certainly no end of explanations for the why of the situation. As it is,
I don't think anyone on the anthro list so far has tried to give a) a reason
for why the situation in the two articles exists, or b) a recommendation for
handling that situation. The latter may be due to the often ongoing belief
in anthropology as dispassionate recording, or rather, disinvolved
recording-- i.e., we can be participant observers, but we should not be
counsel and guide to parties of those whom we observe. As for the
former, I don't know why it should be the case.

Anyhow, as the climate of our beliefs about how anthropology should
proceed, and where it should be applied, changes, so, I think, will the
type of jobs we can get and create, change. Let me show you one
possibility by quoting something from Susan D. Greenbaum, chair
of the Department of anthropology at the University of South
Florida-- a Department explicitly dedicated to applied anthropology:

"The debate currently raging over curriculum on university campuses
has received such extensive media coverage that the issues risk being
rendered meaningless by overexposure. Buzz words substitute for
definitions or analysis, as constituencies line up around vaguely
articulated political agendas on both ends of the spectrum. The concept
of culture has been expropriated and distorted, and notions about ethnic
differences and the significance of gender are debated in a jargon that
largely obscures understanding. Anthropologists clearly have a role to
play in this debate: the integrity of the discipline, the material interests
of faculty and departments, and larger issues of social peace and justice
in a pluralistic society are all at stake in the outcome.
"A few anthropologists have become involved, but rarely have they
exerted intellectual leadership in framing the debate, especially at the
national level. This role largely has been deferred to vocal scholars in
such unlikely areas as literary criticism, or in departments with implicit
sectarian interests like Women's and African studies. My purpose in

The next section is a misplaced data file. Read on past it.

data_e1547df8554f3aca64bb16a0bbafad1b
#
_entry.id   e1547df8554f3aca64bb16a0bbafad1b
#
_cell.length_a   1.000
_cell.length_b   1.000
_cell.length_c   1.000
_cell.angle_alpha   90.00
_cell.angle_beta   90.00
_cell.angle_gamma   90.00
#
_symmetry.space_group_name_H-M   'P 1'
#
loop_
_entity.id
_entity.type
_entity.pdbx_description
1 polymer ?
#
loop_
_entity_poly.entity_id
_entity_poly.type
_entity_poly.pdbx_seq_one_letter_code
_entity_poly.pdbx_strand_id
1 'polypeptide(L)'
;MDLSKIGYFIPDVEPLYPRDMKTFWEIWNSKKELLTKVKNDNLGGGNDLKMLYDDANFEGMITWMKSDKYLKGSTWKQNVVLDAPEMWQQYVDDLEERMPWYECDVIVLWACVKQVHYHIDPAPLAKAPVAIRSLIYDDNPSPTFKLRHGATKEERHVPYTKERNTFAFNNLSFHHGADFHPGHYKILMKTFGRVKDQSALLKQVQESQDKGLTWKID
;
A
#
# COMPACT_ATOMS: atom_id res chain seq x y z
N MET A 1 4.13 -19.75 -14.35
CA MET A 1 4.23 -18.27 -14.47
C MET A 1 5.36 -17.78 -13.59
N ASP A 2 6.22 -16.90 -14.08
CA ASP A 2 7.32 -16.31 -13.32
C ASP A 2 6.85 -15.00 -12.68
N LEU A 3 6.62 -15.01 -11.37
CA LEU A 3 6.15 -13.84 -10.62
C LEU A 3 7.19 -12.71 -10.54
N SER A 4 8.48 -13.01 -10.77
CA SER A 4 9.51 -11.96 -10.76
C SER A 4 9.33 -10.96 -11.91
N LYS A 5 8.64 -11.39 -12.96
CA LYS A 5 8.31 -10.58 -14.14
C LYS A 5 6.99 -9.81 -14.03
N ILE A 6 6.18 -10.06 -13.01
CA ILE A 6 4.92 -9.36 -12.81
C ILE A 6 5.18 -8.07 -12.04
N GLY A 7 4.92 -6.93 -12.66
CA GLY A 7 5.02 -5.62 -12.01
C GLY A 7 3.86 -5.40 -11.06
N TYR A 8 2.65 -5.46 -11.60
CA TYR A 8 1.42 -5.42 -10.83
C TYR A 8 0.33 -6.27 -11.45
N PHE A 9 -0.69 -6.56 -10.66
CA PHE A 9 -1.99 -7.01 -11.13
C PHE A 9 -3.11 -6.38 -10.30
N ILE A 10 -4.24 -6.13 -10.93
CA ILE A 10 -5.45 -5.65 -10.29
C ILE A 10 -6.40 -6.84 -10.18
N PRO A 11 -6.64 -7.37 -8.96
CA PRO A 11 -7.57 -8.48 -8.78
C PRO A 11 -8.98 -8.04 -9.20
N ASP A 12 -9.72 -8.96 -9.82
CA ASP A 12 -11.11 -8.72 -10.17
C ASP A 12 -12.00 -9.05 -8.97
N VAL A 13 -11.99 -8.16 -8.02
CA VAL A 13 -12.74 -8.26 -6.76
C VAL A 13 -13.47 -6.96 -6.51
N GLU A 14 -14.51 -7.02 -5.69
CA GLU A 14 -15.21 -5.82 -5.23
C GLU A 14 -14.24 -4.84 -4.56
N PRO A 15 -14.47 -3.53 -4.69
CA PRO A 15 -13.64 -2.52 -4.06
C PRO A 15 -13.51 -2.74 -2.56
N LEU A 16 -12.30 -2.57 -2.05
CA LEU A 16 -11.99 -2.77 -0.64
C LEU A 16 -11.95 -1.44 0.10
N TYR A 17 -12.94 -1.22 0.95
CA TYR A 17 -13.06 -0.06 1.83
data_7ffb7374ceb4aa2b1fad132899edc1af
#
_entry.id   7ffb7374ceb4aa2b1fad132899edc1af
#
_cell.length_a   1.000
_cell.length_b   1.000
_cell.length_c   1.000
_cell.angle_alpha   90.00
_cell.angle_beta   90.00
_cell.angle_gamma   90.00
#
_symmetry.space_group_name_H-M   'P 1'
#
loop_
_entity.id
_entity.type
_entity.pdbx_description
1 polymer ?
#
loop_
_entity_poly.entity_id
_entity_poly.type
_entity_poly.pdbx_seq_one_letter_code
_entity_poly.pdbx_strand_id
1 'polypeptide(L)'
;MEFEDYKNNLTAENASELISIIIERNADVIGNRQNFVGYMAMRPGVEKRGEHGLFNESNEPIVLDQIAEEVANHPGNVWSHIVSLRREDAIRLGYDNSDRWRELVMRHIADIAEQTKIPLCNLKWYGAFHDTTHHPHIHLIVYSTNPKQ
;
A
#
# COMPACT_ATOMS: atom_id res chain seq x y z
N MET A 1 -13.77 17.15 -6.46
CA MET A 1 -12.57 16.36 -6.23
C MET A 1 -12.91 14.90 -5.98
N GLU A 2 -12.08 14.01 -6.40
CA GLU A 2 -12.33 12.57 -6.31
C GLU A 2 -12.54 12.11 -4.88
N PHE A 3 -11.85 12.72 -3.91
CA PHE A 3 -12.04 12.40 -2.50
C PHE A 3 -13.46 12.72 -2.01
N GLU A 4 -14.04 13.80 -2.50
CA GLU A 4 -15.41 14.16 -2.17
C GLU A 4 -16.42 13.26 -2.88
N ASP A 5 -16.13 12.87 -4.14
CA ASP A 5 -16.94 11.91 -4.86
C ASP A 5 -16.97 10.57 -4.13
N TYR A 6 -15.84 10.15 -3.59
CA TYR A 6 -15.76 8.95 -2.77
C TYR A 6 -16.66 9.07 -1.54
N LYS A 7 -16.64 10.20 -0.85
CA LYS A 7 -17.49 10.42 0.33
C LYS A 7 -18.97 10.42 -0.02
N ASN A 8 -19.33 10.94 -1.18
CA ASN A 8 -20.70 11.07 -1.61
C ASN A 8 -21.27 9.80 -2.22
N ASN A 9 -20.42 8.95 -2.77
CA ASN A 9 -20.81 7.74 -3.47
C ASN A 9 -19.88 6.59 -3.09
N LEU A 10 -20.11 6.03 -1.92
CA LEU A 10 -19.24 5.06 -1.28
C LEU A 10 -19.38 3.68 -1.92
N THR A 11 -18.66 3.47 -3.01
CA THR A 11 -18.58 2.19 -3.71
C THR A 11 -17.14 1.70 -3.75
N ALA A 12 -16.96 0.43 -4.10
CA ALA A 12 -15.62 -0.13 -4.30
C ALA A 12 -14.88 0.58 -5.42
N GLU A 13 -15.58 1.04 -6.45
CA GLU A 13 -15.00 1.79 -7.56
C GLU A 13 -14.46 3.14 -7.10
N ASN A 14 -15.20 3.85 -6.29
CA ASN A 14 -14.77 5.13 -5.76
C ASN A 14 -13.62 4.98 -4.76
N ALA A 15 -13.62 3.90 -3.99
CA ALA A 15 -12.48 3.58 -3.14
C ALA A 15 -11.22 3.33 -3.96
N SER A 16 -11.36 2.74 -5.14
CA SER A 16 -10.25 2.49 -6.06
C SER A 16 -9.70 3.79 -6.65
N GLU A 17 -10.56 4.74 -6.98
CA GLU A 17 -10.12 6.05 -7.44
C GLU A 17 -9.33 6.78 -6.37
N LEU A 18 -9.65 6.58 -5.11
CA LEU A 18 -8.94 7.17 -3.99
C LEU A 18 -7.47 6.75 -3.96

writing this essay is to call on my colleagues in anthropology, especially
those with applied proclivities, to take up the challenge of defining
multiculturalism and its implications....
"....My plea is not, however, for anthropologists to take a political
stand, or to be counted on the 'correct' side of the roster. Rather, I am
urging that we make use of the basic concepts and data of anthropology
to strip away the demagoguery and correct the rampant misuse of terms
like culture and ethnicity, which the legions of our discipline have so
painstakingly devised and refined over the course of many decades.
"It is puzzling that anthropology has not been in the vanguard of this
issue on campus, especially in view of the dramatic growth of applied
anthropology in the past ten years. I think part of the explanation is that
those anthropologists who view the campus as their world tend not to
be applied, and are more likely to remain aloof from the distasteful
squabbles that are the stuff of social change. Avowedly applied
anthropologists are more likely to focus outward, concerning themselves
with problems in inner cities or distressed third world communities."

There are at least two avenues here which would provide not only jobs
for future anthropologists, but a way of overcoming this belief in scientific
'disinterest' which I have often noticed in the field. The first of these,
according to Dr. Greenbaum's article, is to join in the mutlicultural and
other diversity debates at the university (where we do most of our
teaching, and much of our work). As she writes, "University campuses